|UNITED STATES OF AMERICA,
(D.C. Nos. CIV-00-621-JC/LCS,
On August 19, 1997, Chee was convicted of maiming in violation of 18 U.S.C. § 114, assault resulting in serious bodily injury in violation of 18 U.S.C. § 113(a)(6), and three counts of sexual assault in violation of 18 U.S.C. § 2241(a) as defined by 18 U.S.C. § 2246(2)(A). The charges against Chee arose from three violent incidents against Lynn Dawes, Chee's common-law wife, on an Indian reservation in New Mexico. His conviction and sentence were affirmed by this Court. United States v. Chee, No. 98-2038, 1999 WL 261017 (10th Cir. May 3, 1999).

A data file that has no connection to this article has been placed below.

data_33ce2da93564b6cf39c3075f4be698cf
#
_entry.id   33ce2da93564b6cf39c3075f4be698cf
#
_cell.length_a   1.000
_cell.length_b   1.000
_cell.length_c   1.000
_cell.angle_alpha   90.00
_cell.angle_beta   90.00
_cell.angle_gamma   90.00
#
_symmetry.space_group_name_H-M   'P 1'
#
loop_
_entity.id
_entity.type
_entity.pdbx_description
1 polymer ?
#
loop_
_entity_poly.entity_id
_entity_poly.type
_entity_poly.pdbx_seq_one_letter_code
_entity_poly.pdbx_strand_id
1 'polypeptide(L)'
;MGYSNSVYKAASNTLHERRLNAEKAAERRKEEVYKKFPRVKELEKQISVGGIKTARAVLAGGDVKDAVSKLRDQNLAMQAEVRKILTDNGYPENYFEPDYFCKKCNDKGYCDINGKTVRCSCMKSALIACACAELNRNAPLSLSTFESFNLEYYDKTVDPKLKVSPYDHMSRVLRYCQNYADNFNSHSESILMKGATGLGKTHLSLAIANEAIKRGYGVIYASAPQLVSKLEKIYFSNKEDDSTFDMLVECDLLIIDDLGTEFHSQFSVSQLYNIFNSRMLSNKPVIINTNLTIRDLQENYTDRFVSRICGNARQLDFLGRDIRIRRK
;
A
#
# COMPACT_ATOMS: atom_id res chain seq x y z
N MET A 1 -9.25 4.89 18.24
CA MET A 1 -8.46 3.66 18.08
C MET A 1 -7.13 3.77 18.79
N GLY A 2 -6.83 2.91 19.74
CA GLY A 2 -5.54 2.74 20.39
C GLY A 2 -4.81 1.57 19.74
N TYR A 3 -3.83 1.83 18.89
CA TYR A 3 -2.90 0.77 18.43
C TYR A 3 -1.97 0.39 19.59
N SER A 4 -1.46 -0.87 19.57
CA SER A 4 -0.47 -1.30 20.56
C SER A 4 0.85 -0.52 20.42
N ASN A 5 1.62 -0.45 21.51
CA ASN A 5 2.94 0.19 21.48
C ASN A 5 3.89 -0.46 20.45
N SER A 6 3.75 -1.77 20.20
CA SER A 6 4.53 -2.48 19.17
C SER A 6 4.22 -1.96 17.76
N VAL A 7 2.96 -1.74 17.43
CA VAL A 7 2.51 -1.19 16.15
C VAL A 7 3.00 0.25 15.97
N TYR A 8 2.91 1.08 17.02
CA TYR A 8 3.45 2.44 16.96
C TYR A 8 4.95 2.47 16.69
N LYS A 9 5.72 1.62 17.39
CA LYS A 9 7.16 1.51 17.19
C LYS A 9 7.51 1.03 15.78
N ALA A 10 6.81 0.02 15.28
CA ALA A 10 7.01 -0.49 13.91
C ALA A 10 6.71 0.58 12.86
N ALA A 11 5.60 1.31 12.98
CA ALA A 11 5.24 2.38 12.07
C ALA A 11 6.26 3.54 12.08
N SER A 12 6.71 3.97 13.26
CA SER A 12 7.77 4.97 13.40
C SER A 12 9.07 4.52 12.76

Chee filed his 28 U.S.C. § 2255 motion on May 2, 2000, asserting five claims for relief: (1) ineffective assistance of counsel based on trial counsel's failure to request a voluntary intoxication jury instruction; (2) ineffective assistance of counsel based on trial counsel's failure to obtain a ruling from the trial court on his motion for judgment of acquittal on the maiming charge; (3) similar error by counsel with respect to the trial court's failure to rule on the motion for judgment of acquittal on the bodily injury charges; (4) abuse of discretion by the trial court in upwardly departing six levels in sentencing Chee on the maiming and assault resulting in serious bodily injury charges; and (5) a similar error by the trial court with regard to the sexual assault charges. Chee also alleges he received ineffective assistance of counsel with respect to the fourth claim, stating that by not obtaining a ruling on his motion for judgment of acquittal, counsel caused appellant to be sentenced for convictions that should not have been allowed.